Govt uses data, better training to ramp up ambulance service in Delhi
As the number of Covid-19 cases in the city continues to surge, the Delhi government is working on a three-pronged approach to ensure that the performance of its ambulance fleet is optimal.
The fresh approach — which includes a full-time control room for data analysis, weekly rearrangement of deployment locations and training of staff — will also look at ways to augment the fleet size, a senior government official said.
The official said nine ambulances were added earlier this month, taking the total strength to 603 compared to 164 around four months ago. Of these, 286 are reserved for Covid-19 duty, the official said.
Jasmine Shah, vice-chairperson of the Dialogue and Development Commission of Delhi, an advisory body to the Aam Aadmi Party (AAP) government, said: “We have a strategy in place for best performance of the ambulance fleet in the light of the spike in Covid-19 cases. And the whole programme is being closely monitored by the chief minister himself. First, we have set up a war room that analyses real-time data in multiple aspects of the ambulance service – from fleet size to response time – and a daily report is provided to the CM.”
“Second, we have adopted a scientific approach towards the deployment of the ambulances. All Covid-19 related calls are analysed in terms of location and other aspects and the deployment of ambulances is re-arranged every week on the basis of the findings. Third, we have invested in thorough training of all ambulance drivers, paramedics and officials who attend distress calls,” Shah said.
A think-tank named SaveLIFE Foundation will help the government.
“Over the past five months, SaveLIFE Foundation has worked closely with the Delhi Government to manage the surge in demand for ambulances. By combining data science with the aggregation of private ambulances, staff training and smart deployment tactics, we have been able to bring response times of ambulances to an average of under 20 minutes. This, combined with several direct relief measures, has helped us serve the people of Delhi during the Covid crisis,” said Piyush Tewari, Founder and CEO, SaveLIFE Foundation
Government records said the fleet size of the centralised emergency trauma services (CATS) – a free service under the government’s domain – was 164 on May 15. It was increased to 337 on June 1, to 569 on July 1 and 594 on August 15. On September 15, the fleet size had increased to 603, the records said.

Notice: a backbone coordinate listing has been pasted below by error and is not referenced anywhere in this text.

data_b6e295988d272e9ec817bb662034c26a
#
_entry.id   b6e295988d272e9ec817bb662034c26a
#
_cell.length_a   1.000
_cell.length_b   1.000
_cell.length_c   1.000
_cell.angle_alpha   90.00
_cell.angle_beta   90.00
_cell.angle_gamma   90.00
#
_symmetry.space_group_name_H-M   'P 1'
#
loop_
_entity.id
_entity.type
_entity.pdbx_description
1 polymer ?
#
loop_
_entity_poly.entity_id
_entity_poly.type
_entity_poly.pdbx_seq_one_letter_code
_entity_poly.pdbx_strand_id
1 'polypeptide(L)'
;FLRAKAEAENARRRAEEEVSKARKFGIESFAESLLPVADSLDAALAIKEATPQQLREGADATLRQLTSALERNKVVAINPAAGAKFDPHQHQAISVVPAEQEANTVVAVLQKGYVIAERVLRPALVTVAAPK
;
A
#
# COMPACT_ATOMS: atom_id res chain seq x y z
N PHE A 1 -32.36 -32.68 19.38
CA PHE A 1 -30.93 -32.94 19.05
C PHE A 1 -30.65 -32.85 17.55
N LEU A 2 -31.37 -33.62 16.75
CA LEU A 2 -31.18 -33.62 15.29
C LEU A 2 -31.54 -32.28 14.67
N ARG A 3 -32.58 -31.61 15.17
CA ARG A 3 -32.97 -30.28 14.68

At any point, around 40% to 50% of the CATS ambulances were on Covid-19 duty.
Covid cases in Delhi had dipped for around a month between mid-July and mid-August – a period in which the city recorded less than 1,000 new cases in a day on several occasions. The numbers, according to the chief minister’s office, started witnessing a spike from mid-August, prompting the state government to scale up testing.
On Thursday, according to the state health bulletin, 4,432 new Covid-19 cases were recorded in 24 hours, as against 60,014 tests conducted, taking the total number of active cases to 31,721.
The government, in order to increase its existing ambulance fleet, has in the past signed contracts with numerous small and medium-scale service providers and hired private ambulances from Delhi and also from neighbouring states such as Uttar Pradesh and Haryana.
Apart from the 603 ambulances in the government, there are around 800 ambulances that are run by private hospitals and service providers.
The sharp increase in active cases over the last one month — from 11,068 recorded on August 18 to 31,721 on Thursday — has also led to increase in occupancy of hospital beds and institutional quarantine. As on Thursday, 9,251 patients were admitted in hospitals and quarantine centres, against 4,343 on August 18, government data showed.
“With that, the load on the ambulance fleet has increased,” said an official in CATS .
The government ambulances primarily ferry Covid-19 patients between hospitals and also from their residences to hospitals and quarantine centres. On Thursday, data said, they attended 1,535 Covid-related calls.
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